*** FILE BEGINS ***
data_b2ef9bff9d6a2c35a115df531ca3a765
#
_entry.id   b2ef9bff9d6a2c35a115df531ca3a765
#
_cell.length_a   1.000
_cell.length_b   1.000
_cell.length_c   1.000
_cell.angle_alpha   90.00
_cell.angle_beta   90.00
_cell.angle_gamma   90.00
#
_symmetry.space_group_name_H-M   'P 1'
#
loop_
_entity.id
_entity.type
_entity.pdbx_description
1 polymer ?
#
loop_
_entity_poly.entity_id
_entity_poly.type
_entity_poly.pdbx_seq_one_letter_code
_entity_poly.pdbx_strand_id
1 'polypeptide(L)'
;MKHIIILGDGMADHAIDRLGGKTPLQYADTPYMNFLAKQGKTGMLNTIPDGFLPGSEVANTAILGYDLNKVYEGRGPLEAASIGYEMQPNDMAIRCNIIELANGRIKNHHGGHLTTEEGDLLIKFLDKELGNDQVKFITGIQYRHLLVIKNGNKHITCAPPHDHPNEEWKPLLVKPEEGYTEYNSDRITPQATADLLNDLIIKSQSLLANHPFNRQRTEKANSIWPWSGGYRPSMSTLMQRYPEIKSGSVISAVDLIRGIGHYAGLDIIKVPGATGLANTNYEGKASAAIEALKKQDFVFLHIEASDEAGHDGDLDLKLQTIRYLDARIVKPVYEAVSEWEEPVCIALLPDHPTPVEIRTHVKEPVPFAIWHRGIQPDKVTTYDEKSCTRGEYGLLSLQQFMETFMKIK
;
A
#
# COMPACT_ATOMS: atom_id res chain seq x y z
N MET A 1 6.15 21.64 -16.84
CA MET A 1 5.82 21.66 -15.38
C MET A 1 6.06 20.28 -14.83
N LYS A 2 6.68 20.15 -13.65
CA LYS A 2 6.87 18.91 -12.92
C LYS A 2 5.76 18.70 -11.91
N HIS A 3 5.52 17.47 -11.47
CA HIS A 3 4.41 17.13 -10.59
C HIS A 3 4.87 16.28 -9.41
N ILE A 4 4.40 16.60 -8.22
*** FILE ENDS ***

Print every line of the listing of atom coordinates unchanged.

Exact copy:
data_b2ef9bff9d6a2c35a115df531ca3a765
#
_entry.id   b2ef9bff9d6a2c35a115df531ca3a765
#
_cell.length_a   1.000
_cell.length_b   1.000
_cell.length_c   1.000
_cell.angle_alpha   90.00
_cell.angle_beta   90.00
_cell.angle_gamma   90.00
#
_symmetry.space_group_name_H-M   'P 1'
#
loop_
_entity.id
_entity.type
_entity.pdbx_description
1 polymer ?
#
loop_
_entity_poly.entity_id
_entity_poly.type
_entity_poly.pdbx_seq_one_letter_code
_entity_poly.pdbx_strand_id
1 'polypeptide(L)'
;MKHIIILGDGMADHAIDRLGGKTPLQYADTPYMNFLAKQGKTGMLNTIPDGFLPGSEVANTAILGYDLNKVYEGRGPLEAASIGYEMQPNDMAIRCNIIELANGRIKNHHGGHLTTEEGDLLIKFLDKELGNDQVKFITGIQYRHLLVIKNGNKHITCAPPHDHPNEEWKPLLVKPEEGYTEYNSDRITPQATADLLNDLIIKSQSLLANHPFNRQRTEKANSIWPWSGGYRPSMSTLMQRYPEIKSGSVISAVDLIRGIGHYAGLDIIKVPGATGLANTNYEGKASAAIEALKKQDFVFLHIEASDEAGHDGDLDLKLQTIRYLDARIVKPVYEAVSEWEEPVCIALLPDHPTPVEIRTHVKEPVPFAIWHRGIQPDKVTTYDEKSCTRGEYGLLSLQQFMETFMKIK
;
A
#
# COMPACT_ATOMS: atom_id res chain seq x y z
N MET A 1 6.15 21.64 -16.84
CA MET A 1 5.82 21.66 -15.38
C MET A 1 6.06 20.28 -14.83
N LYS A 2 6.68 20.15 -13.65
CA LYS A 2 6.87 18.91 -12.92
C LYS A 2 5.76 18.70 -11.91
N HIS A 3 5.52 17.47 -11.47
CA HIS A 3 4.41 17.13 -10.59
C HIS A 3 4.87 16.28 -9.41
N ILE A 4 4.40 16.60 -8.22